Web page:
Diamondettes are ready to shine at recent competition

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UNION/CRANFORD, NJ — It’s still February, but the batons are already twirling for Diamondettes Baton & Dance LLC, in preparation for the upcoming season.

Roselle Park resident Giuliana Concetta Schultz, 5, represented the Diamondettes in Boston during President’s Day Weekend at the Freedom Cup Championships at Brandeis University in Waltham, Mass., about 11 miles from downtown Boston. Giuliana began twirling at age 3, when she entered her first competition season in the category of Basic Strut.

At the Freedom Cup competition, she competed in Novice One Baton Solo, Basic Strut and Show Twirl to the song “Frozen” to which she performed components of one baton, two batons at once and streamer. Giuliana was the youngest solo competitor at this contest.

“This was the first competition,” said Nicole Marie Placca, owner and director of Diamondettes Baton & Dance LLC, in an interview with LocalSource on Friday, Feb. 23. “Giuliana was the only one to represent our studio. It was the entire Presidents Day weekend, Saturday and Sunday, at Brandeis University in Boston.”

“I wish more girls went but only she could go.”

Placca said it was an absolute honor to attend competitions of this stature, as some of the most talented, well-known athletes travel from all states to participate. She said it was certainly a big deal to be there, not only in presence, but to experience the sport of baton twirling at its truest level.

Diamondettes Baton & Dance LLC is the first baton twirling program to come to Union since the decade-run Patti’s Dolls. The program is offered in a variety of Union County locations and the competition teams are run out of Cranford and Union.

“I’ve been twirling since I was 10,” said Placca. “I officially became a business last year, but I’ve been giving private lessons for three years. I’ve been doing this for at least 20 years.”

“I teach Spanish at Union High School,” she added.

“There used to be a studio in Union, Patti’s Dolls, and she was a teacher in Roselle Park and she must have had 50, 60 kids, even more, and she ran the studio for decades,” said Placca, explaining how she got into baton twirling. “She was the reason there was so much baton twirling. It kept the program going here at the high school. When she retired, I worked on continuing to build her teaching and her legacy. I keep in touch with her often. I always remember to thank her for all the gifts she’s given me. The impact she had is certainly seen now.”

Placca said she knows the value of this sport and takes pride in designing a program with delivery of instruction that greatly differs from the common youth sports. She said she uses her experience as a teacher to design classes that caters to the needs of the individual — not only physically, but socially and emotionally.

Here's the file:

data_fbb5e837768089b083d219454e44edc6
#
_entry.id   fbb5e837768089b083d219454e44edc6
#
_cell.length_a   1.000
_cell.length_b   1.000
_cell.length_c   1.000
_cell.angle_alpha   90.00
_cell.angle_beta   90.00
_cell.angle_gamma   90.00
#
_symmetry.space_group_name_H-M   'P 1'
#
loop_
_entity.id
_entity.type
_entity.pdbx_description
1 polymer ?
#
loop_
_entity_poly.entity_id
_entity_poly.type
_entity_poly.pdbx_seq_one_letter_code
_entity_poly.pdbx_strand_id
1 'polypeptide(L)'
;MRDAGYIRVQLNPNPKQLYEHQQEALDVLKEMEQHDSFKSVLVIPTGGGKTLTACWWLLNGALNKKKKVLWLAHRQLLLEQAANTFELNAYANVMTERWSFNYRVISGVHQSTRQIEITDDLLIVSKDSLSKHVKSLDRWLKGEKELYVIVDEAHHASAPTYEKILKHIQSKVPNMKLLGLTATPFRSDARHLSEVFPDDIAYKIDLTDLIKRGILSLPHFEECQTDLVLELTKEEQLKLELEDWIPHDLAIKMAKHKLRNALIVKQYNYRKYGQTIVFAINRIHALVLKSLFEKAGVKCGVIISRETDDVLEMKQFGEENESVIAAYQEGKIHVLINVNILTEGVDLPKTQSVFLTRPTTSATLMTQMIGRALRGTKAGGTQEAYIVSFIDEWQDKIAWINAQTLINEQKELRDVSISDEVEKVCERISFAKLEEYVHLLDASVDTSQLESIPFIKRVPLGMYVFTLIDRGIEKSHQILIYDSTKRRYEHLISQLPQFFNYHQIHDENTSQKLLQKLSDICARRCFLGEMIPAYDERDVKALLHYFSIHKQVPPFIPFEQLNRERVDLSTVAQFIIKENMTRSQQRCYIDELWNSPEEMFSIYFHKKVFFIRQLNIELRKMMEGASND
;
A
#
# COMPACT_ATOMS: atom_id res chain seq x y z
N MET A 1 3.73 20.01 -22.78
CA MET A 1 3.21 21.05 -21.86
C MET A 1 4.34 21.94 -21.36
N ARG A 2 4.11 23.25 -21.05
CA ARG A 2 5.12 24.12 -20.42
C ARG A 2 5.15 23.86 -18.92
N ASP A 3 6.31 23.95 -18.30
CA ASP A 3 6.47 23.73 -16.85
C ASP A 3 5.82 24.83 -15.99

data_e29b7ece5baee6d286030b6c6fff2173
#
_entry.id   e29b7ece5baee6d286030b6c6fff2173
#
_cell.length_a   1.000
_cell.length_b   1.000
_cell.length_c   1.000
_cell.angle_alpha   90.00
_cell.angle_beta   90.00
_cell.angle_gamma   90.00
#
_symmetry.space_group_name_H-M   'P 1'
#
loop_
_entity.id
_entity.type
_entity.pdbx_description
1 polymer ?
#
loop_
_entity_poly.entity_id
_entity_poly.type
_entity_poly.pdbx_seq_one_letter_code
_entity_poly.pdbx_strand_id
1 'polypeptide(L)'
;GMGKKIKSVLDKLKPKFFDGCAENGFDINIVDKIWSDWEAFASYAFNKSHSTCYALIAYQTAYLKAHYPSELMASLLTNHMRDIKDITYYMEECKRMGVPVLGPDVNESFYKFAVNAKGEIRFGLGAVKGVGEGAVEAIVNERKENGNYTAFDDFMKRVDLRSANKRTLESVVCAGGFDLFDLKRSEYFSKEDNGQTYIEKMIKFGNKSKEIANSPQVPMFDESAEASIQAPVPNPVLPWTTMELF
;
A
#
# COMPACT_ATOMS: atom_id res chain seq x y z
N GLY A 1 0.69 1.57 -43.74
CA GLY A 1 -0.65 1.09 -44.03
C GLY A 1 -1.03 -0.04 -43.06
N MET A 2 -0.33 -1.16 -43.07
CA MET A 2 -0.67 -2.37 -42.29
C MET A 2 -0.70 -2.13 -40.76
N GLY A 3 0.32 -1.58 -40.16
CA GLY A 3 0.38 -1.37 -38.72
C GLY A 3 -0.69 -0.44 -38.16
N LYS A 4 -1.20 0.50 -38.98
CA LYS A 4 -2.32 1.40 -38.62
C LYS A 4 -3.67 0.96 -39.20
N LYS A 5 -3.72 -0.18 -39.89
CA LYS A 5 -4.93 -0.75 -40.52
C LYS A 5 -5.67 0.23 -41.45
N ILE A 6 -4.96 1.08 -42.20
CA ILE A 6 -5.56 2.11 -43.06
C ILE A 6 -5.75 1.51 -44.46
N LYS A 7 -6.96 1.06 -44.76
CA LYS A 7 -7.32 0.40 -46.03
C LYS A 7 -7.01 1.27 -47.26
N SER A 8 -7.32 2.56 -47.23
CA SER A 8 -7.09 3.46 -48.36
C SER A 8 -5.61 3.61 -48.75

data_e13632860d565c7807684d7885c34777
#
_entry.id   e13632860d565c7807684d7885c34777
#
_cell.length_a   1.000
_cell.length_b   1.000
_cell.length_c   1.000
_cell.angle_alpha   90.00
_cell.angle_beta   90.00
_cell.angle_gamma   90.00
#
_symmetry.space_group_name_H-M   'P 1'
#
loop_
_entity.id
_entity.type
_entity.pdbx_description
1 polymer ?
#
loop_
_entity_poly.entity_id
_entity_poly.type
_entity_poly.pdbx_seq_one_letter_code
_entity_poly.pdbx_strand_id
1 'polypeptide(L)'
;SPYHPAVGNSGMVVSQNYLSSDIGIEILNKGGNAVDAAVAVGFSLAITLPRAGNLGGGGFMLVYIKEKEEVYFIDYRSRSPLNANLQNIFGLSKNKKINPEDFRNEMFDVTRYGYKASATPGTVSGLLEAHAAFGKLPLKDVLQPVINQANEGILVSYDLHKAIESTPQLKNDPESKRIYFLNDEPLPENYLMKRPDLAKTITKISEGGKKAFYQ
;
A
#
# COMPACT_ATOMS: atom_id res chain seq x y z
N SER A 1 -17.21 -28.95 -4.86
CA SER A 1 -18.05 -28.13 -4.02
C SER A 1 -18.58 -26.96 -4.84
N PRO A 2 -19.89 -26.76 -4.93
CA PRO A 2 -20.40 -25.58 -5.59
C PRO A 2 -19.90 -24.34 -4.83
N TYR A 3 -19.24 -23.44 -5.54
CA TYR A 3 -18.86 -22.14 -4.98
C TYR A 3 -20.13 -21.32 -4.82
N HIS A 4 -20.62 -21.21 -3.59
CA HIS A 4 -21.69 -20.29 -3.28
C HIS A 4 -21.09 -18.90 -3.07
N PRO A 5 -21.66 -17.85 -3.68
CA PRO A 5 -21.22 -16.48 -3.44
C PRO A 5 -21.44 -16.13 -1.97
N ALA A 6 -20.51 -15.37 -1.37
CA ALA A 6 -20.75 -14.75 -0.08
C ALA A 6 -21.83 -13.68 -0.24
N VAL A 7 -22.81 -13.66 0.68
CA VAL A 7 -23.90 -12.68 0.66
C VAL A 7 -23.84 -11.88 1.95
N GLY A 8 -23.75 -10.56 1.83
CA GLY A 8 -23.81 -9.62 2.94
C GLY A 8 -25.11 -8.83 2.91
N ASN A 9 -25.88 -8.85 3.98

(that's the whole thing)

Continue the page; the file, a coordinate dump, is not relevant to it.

Right now, she’s looking forward to upcoming competitions.

“Our season starts in April and we’ll be attending all the ones we did last year, including the one in Wildwood, local New Jersey events and those in the USTA, the United States Twirling Association,” Placca said.

“We’ll also attend local state championships and all East Regional Championships. They’ll be in a combination of Rahway, Bloomfield and Wildwood for the regionals.”

“We stay mostly in Union County,” she added. “Wildwood is our furthest one.”

The program is based on the ideology that every child can be an athlete and experience success as reflective of their own needs and abilities. More importantly than learning the sport itself is to instill the mindset that everyone has the ability to shine bright, like a “Diamond-ette” in anything they want to achieve. The program also focuses on normalizing mistakes and accepting them as a natural, important part of the learning process.

“The facilities have been wonderful for having a consistent full competition program,” Placca said. “Diamond Gymnastics of Cranford, they were the first place, going a couple of years back, that allowed me to start this program. They were the main catalyst. And recently, Sunburst Gymnastics of Union has given me a consistent time slot.”

Right now, she explained, she’s the primary force running the company.

“It’s really me,” Placca said. “I have different locations where I run mini-sessions, but the competition part of the program is run out of Union and Cranford.

“I went from one competition team to three, on top of girls who take individual lessons. I have almost 30 students right now who take general classes but 19 are in competition. Kids who want to can take four-week sessions.”

“I have a total of three teams and seven soloists,” she continued. “I have 19 competition students. They’re from Newark, Short Hills, Union, Cranford, Roselle Park, Hillside; mainly from Union County, but I do have a handful from South River.”

Placca stressed that baton twirling is unlike common youth sports because of the social/emotional instruction and creation involved in making up the programs her girls perform.

“It’s definitely a different kind of sport,” she said. “You have to make the most of what you’re given because time goes so fast.”
Placca said everyone who gets involved in baton twirling gives their all, even the parents.

“I have really amazing parents, this year particularly, who ensure that their kids come to every practice, and that makes a big difference when you’re trying to perfect a routine and choreograph it,” she said. “It’s that personal connection that makes a difference in how they learn.”

In the meantime, Placca said she is going to keep giving her all to the sport she loves so much.

“I’m really proud of it and I hope it continues. It’s such a special sport. It really gives these kids so much.”

Photos Courtesy of Nicole Marie Placca